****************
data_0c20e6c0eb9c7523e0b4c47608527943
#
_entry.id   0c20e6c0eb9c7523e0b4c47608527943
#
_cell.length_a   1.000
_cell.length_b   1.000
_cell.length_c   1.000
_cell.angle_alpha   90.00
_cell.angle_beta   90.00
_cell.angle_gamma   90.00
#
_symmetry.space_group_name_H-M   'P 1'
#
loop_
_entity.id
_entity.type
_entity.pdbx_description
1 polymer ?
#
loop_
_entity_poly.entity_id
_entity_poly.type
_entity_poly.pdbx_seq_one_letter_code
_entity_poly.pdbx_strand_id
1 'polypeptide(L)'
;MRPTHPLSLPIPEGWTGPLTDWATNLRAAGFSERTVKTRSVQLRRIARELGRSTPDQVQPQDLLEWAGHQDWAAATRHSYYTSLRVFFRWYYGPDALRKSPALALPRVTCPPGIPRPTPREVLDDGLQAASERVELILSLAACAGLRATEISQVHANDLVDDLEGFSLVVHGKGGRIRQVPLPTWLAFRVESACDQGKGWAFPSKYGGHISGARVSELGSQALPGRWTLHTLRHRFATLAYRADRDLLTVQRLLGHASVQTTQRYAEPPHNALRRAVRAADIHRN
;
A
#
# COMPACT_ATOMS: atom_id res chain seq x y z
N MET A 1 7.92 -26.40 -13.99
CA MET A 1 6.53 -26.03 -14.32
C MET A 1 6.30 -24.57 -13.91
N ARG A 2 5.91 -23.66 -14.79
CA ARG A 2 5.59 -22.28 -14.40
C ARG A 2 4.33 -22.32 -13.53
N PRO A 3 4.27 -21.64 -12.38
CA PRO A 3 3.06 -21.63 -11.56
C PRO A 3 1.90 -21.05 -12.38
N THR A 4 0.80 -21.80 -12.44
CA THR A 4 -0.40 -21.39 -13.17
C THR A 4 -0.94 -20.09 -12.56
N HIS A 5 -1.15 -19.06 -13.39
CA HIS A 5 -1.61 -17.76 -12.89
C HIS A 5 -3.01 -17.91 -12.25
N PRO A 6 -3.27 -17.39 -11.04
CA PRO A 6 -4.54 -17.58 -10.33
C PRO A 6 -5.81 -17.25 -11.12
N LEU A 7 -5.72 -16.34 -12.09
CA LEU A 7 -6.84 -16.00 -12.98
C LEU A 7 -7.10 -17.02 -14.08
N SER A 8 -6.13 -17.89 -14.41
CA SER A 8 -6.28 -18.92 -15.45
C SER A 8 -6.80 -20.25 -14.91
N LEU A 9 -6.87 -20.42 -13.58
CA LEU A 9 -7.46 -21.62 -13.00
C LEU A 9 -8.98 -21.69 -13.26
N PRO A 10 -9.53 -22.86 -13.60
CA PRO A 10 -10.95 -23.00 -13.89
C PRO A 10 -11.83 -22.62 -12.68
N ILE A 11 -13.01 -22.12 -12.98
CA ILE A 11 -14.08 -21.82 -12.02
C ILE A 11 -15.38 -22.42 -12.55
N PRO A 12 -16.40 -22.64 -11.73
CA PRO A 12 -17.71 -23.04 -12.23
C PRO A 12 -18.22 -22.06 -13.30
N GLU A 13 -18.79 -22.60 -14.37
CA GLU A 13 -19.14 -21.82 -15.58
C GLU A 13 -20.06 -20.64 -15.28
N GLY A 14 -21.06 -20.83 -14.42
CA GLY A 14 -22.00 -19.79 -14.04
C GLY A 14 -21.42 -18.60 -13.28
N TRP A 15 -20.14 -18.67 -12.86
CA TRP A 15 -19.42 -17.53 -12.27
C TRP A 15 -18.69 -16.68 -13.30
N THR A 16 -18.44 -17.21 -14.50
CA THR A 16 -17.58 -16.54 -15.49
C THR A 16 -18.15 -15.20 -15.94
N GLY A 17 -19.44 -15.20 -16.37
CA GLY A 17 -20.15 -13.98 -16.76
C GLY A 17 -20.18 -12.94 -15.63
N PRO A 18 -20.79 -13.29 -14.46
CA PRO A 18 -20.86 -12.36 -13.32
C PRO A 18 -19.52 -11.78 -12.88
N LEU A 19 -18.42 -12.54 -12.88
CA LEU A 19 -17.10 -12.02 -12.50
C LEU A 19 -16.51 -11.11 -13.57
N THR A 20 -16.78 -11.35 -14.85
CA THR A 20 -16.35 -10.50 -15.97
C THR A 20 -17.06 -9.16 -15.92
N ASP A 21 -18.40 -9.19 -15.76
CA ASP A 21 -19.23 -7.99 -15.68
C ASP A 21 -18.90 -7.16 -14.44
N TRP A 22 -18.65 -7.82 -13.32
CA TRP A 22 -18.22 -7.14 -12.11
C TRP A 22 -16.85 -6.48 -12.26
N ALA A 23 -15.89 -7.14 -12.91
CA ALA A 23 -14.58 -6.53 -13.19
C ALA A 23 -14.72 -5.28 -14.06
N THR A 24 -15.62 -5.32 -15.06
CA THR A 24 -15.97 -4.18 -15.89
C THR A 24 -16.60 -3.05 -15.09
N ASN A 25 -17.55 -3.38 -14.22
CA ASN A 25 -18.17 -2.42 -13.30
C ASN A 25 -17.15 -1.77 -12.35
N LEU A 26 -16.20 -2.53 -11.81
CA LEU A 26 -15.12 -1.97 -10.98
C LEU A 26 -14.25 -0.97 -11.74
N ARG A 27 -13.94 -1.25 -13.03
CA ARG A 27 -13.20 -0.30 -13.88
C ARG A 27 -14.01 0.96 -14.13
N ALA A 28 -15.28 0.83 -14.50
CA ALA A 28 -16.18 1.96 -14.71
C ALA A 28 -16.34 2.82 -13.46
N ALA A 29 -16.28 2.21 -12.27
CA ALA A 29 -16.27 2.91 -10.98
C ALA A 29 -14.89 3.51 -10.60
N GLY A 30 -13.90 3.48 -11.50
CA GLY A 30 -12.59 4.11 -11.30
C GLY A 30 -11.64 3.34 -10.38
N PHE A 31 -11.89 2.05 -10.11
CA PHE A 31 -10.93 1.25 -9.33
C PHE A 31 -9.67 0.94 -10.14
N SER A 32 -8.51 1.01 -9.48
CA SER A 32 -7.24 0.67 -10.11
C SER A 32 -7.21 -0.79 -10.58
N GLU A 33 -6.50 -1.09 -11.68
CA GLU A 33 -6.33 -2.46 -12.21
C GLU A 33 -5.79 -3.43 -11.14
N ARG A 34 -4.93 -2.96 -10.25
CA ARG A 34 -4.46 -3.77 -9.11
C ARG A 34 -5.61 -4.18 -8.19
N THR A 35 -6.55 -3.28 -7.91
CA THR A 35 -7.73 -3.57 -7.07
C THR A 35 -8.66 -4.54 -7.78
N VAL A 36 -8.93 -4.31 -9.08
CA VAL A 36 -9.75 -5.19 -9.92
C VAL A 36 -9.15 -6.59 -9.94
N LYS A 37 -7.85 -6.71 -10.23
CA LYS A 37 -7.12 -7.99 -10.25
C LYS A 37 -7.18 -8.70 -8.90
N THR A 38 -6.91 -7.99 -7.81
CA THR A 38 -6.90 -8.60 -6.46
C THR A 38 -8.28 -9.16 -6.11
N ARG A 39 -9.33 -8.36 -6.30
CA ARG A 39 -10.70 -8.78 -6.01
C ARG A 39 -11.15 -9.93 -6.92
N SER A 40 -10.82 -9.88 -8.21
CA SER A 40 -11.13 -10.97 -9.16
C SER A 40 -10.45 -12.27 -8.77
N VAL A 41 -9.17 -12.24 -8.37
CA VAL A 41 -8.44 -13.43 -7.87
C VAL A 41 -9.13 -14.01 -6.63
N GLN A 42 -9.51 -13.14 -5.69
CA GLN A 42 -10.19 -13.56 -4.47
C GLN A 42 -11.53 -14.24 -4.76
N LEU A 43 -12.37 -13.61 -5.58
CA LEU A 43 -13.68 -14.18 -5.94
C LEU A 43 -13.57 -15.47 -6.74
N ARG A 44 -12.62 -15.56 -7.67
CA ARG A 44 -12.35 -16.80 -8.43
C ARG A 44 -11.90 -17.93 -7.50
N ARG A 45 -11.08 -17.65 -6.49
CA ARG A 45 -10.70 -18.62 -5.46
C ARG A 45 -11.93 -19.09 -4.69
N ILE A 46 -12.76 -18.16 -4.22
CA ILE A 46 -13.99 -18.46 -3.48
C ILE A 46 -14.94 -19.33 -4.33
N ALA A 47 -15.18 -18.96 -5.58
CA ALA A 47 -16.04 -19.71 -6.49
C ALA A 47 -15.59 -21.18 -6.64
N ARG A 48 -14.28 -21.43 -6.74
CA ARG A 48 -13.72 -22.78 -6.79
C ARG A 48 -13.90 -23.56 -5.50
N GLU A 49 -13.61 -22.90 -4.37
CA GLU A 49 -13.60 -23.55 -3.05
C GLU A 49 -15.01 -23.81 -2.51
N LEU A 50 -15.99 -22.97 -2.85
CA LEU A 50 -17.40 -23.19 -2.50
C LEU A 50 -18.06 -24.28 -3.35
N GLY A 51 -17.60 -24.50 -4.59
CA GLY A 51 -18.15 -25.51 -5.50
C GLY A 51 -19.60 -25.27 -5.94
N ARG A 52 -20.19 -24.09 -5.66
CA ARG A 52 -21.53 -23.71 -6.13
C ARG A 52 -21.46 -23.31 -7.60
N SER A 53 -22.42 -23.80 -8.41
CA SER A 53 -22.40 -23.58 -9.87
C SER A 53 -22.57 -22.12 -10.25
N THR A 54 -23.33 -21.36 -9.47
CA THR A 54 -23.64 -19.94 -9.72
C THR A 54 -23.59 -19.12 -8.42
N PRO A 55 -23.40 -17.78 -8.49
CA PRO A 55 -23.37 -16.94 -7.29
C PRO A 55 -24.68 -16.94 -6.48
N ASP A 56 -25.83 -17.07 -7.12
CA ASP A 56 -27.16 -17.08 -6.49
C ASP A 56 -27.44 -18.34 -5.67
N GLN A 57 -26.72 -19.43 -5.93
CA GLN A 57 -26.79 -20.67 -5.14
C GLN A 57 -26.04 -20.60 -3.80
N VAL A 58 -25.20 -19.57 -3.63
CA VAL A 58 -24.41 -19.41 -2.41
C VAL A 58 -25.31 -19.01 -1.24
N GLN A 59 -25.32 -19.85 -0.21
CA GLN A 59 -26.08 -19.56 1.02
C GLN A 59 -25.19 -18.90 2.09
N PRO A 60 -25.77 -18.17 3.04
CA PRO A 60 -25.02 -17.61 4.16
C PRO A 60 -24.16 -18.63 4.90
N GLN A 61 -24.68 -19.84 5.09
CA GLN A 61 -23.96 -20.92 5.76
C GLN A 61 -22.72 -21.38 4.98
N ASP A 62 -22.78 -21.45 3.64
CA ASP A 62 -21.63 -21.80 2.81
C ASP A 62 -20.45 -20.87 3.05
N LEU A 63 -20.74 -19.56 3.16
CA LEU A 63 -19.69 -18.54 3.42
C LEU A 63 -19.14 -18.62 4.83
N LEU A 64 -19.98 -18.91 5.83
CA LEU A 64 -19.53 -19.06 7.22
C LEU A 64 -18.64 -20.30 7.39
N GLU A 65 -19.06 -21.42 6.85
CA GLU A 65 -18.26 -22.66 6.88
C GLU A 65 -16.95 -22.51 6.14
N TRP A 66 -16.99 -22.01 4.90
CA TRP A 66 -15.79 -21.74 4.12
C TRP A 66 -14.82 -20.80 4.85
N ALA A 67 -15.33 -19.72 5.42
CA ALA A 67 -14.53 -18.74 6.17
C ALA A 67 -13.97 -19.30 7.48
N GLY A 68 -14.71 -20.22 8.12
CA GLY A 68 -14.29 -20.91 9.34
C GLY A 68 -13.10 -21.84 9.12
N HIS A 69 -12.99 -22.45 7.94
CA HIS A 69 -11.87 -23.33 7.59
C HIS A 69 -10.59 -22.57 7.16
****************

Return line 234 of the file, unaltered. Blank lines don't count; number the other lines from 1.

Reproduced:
C GLY A 68 -13.10 -21.84 9.12